Iowa’s medical marijuana program, signed into law in 2017, is more restrictive than many other states, but legislation passed earlier this year made some changes to the program.
Sarah Reisetter, Iowa Department of Public Health deputy director, and Owen Parker, program manager for the state’s Office of Medical Cannabidiol, talked with The Gazette about new developments.
Q: House File 2589 changed the cap on tetrahydrocannabinol, or THC, in medical marijuana products consumed in Iowa from 3% to 4.5 grams over 90 days and expanded the list of medical conditions that qualify for use of the products.
Will the former products still be sold? What other changes does this bring about for Iowa’s licensed manufacturer, MedPharm Iowa?
A: Reisetter: “The change in THC cap wouldn’t have invalidated any of the products they were selling. It certainly gives them the opportunity to develop new products and sell new products. One of them already on the market is a higher-concentration vapor pen MedPharm has started to sell. They wouldn’t have been able to sell that under the 3% prior restriction.”
Q. The public health department is considering requesting exemption from the federal Controlled Substances Act, which classifies marijuana as illegal. Why would Iowa seek this waiver?
A: Reisetter: “HF2589 included some language for the department to seek a guarantee from the DEA (Drug Enforcement Administration) for the program to continue to access federal funding. If the department were to proceed, the request would be for an exemption for the program that has been codified. It would be requesting recognition that the state has adopted a lawful program and that those products and the sale and manufacture of those products would be exempt from federal drug law.”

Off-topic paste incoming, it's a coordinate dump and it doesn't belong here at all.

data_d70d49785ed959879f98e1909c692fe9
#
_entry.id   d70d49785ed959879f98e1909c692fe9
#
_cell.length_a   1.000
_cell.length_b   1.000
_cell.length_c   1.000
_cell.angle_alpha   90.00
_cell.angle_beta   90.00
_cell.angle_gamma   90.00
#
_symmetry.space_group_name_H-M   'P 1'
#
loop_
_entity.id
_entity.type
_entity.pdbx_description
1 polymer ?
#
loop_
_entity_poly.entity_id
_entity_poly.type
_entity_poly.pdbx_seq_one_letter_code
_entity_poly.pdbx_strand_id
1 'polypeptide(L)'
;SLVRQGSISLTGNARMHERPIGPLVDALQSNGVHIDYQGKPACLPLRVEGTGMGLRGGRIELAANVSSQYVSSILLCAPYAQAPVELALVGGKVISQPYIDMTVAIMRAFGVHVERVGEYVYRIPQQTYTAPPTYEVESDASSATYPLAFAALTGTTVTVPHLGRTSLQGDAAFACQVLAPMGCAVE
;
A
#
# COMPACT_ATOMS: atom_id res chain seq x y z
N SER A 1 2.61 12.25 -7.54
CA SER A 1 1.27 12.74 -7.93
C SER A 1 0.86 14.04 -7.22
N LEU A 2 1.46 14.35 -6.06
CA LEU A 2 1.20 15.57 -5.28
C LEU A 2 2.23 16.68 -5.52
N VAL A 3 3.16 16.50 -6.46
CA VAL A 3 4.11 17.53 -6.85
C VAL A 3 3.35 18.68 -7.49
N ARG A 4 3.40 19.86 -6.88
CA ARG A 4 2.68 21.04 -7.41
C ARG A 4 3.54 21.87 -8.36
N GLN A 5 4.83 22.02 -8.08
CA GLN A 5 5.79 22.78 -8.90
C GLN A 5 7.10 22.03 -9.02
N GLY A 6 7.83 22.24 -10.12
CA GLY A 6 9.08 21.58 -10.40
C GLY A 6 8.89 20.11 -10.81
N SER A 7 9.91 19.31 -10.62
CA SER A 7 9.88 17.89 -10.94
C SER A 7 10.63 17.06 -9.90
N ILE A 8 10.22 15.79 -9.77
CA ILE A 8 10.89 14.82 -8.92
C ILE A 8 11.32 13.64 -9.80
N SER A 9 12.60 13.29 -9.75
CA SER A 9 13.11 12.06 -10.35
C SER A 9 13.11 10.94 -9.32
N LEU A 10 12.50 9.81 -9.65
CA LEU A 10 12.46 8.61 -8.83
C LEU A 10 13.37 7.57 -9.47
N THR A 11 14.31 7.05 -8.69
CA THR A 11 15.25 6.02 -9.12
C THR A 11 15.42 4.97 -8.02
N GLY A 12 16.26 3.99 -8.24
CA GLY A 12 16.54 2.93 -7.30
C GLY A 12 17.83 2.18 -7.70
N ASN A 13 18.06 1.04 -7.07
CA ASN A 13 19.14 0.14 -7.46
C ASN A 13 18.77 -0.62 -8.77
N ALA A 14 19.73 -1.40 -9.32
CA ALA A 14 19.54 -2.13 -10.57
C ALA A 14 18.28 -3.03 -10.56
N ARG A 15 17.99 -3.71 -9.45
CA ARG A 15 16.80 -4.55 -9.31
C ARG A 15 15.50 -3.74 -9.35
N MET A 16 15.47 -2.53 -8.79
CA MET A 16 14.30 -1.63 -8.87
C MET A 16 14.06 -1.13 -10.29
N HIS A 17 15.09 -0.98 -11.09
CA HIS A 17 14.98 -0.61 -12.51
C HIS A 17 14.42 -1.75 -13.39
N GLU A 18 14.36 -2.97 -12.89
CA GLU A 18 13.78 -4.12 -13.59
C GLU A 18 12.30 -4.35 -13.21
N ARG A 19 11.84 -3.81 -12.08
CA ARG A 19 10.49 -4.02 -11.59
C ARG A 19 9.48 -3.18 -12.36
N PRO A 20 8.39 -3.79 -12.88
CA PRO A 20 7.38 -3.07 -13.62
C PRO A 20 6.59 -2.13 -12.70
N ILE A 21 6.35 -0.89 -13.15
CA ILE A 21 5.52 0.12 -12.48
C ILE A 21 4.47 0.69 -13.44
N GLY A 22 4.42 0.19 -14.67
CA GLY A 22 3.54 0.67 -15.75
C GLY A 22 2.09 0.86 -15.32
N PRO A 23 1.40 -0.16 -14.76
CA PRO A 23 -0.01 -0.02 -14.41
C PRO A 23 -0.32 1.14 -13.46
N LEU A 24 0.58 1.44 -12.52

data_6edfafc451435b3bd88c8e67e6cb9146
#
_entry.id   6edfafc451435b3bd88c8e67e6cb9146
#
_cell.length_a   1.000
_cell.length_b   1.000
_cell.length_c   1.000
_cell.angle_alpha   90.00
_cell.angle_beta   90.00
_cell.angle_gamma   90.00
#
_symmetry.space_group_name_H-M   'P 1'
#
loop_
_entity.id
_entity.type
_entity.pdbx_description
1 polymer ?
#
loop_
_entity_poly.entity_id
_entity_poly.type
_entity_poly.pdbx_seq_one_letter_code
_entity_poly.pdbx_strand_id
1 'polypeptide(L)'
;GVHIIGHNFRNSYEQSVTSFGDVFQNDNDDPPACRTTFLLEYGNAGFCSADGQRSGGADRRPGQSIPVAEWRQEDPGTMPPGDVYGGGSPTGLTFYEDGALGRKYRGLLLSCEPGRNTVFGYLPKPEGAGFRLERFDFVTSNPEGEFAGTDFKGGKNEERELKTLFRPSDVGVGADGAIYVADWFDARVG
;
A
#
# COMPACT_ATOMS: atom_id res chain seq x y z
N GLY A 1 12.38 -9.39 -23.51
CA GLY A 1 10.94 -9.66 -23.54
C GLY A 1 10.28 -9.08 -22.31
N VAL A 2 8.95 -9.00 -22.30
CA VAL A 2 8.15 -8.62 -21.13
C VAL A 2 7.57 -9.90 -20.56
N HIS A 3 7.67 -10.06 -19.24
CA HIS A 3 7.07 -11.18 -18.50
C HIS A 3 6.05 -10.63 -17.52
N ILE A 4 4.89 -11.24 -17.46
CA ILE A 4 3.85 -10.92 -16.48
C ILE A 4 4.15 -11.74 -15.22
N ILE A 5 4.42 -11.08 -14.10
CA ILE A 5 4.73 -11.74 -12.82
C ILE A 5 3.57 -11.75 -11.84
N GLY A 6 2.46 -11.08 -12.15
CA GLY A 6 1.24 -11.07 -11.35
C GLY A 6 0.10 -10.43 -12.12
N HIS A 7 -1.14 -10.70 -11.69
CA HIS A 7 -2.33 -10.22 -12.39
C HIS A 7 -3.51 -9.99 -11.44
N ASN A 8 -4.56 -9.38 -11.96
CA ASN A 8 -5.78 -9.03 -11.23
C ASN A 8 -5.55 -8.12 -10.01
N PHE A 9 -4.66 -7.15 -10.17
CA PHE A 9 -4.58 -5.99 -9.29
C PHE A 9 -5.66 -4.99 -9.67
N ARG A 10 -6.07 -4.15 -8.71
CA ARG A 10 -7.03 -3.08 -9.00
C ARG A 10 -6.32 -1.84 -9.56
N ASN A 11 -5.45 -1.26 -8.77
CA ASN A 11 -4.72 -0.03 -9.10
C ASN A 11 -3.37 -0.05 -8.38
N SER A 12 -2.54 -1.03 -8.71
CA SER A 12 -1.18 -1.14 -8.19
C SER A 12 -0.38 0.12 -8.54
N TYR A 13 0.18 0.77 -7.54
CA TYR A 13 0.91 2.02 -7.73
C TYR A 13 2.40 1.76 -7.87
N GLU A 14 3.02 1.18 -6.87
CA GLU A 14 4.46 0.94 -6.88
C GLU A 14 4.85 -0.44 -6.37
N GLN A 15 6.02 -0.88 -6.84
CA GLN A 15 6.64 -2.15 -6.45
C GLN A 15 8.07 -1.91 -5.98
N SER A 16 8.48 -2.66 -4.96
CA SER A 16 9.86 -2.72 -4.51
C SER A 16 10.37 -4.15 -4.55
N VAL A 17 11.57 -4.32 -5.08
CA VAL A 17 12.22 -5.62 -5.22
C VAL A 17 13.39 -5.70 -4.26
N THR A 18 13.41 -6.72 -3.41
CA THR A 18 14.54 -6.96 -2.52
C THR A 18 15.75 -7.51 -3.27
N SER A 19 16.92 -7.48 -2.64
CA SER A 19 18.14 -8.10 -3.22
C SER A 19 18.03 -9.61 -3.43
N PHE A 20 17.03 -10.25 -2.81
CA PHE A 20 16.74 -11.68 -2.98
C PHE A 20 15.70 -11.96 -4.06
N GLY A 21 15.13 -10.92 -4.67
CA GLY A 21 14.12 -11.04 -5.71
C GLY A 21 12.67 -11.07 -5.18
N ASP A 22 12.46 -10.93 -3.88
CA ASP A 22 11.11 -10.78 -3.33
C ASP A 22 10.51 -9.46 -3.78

Q: Have other states done this?
A: Parker: “There’s been similar legislation in Hawaii and Minnesota, but no states have moved forward to seek that guarantee. Colorado did seek similar protection for some of their facilities and schools, but none went to the DEA and federal government.”
Q: You said Iowa had joined the new Cannabis Regulators Association. What do you hope the state will gain from that collaboration?
A: Parker: “In a lot of ways, we’re moving toward some type of uniformity across the industry. Without any federal overarching body, every state is like their own FDA (U.S. Food and Drug Administration). So you have a lot of state-to-state patchwork. While that group only recently formed and has gone public, we’ve been using that group for about the last year. We discuss marketing, packaging and labeling, testing, delivery, inspections — all the things that are important to running a responsive program.”
Q: The Iowa Medical Cannabidiol Board voted Nov. 13 to ask the Iowa Legislature to increase access to medical marijuana products, especially for people who don’t live near one of five licensed dispensaries. Lucas Nelson, with MedPharm Iowa, mentioned the possibility of a “food truck” type of distribution to rural areas. How would the public health department support greater distribution?
A: Reisetter: “We, as a department, are charged with establishing those dispensaries in a way that provides the greatest access. We’re not going to take an advocacy role, but we’ll move the board’s recommendation about increased access forward.”
Q: The public health department announced in September it planned to license two new dispensaries, in Iowa City and Council Bluffs. What more do we know about those dispensaries?
A: Reisetter: “We received two different appeals to the Notice of Intent to Award. We’re still in the process of working through that administrative litigation. At this point in time, the licenses have not been awarded.” The appeals, from MedPharm Iowa and Community Cannabis of Iowa, allege errors in the scoring of applications and bias toward the Iowa Cannabis Company, which would have two-fifths of Iowa’s licenses if the awards go forward.
Comments: (319) 339-3157; firstname.lastname@example.org